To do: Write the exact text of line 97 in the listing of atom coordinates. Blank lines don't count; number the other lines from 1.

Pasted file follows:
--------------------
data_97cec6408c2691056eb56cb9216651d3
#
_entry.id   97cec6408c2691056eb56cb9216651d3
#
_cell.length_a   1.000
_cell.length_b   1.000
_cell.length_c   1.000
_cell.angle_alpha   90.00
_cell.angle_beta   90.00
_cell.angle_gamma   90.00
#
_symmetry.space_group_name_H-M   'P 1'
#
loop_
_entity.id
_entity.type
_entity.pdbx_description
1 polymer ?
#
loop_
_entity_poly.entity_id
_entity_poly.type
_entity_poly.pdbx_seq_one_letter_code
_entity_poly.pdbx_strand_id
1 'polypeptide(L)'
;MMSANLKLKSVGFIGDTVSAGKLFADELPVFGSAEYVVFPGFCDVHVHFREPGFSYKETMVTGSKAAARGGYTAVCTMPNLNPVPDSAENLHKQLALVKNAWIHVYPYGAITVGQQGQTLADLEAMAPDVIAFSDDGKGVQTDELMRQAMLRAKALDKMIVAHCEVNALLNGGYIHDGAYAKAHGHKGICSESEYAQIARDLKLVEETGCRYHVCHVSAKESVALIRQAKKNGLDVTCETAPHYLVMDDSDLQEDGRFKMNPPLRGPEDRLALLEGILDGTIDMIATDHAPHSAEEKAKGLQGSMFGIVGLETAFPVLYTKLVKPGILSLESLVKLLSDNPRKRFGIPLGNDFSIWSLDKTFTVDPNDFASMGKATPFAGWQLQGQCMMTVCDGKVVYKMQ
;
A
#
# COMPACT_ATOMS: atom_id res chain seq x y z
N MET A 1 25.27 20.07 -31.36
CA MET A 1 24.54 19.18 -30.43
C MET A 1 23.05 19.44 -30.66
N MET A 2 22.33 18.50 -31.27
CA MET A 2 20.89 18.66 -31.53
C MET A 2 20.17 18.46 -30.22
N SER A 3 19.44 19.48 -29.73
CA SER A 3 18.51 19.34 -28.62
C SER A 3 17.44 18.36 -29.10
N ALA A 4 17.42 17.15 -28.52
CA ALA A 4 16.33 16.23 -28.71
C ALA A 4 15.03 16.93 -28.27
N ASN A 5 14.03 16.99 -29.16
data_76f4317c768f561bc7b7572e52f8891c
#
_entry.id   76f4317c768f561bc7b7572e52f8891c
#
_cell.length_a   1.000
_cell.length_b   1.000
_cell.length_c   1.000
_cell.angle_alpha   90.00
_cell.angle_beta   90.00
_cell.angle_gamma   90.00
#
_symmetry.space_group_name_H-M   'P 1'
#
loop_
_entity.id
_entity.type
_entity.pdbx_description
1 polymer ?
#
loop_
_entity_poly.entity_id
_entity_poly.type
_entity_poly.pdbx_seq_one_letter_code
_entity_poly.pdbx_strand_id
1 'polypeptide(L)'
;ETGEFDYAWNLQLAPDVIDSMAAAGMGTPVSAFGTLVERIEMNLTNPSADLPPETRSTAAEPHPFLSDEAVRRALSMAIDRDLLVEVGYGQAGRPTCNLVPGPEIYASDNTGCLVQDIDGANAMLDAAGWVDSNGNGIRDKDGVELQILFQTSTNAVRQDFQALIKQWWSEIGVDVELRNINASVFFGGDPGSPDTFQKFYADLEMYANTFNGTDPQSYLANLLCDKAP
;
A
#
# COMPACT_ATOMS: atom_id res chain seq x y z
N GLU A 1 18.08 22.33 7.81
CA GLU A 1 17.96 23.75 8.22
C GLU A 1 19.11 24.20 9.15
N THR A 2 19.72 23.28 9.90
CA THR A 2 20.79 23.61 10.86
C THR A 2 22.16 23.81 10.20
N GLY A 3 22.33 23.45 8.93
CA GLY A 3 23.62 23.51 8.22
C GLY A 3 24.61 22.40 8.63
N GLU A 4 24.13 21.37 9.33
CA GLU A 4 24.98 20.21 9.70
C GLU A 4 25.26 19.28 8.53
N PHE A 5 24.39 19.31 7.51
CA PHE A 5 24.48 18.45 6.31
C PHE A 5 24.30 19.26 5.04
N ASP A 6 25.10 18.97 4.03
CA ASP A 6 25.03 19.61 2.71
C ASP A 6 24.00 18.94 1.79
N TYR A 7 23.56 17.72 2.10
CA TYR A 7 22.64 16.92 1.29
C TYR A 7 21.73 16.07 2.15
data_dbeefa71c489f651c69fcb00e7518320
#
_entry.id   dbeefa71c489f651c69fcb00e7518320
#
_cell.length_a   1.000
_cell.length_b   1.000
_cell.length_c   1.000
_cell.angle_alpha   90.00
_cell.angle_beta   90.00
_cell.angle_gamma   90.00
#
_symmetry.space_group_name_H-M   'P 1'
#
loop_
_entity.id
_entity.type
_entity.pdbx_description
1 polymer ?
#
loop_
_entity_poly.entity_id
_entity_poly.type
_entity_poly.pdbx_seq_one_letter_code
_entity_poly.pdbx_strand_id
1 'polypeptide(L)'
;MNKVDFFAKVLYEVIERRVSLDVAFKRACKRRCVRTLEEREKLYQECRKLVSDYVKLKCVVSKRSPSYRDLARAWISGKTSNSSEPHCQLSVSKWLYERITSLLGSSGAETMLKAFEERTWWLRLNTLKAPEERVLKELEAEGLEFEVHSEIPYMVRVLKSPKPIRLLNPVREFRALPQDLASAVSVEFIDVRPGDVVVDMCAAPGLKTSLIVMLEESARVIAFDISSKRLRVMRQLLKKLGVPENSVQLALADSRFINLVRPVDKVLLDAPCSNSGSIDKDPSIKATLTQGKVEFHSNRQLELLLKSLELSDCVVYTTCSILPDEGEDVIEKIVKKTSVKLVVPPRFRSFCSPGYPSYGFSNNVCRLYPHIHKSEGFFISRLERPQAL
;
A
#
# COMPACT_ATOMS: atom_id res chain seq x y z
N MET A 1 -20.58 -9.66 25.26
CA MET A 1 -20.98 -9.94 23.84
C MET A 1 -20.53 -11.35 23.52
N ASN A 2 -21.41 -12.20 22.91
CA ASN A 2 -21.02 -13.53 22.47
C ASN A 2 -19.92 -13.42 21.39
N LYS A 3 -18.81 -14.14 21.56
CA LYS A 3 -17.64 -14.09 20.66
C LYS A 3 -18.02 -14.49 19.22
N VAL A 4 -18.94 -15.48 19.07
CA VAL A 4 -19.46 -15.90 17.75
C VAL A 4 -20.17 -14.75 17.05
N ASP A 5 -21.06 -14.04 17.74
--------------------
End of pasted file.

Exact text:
_entry.id   dbeefa71c489f651c69fcb00e7518320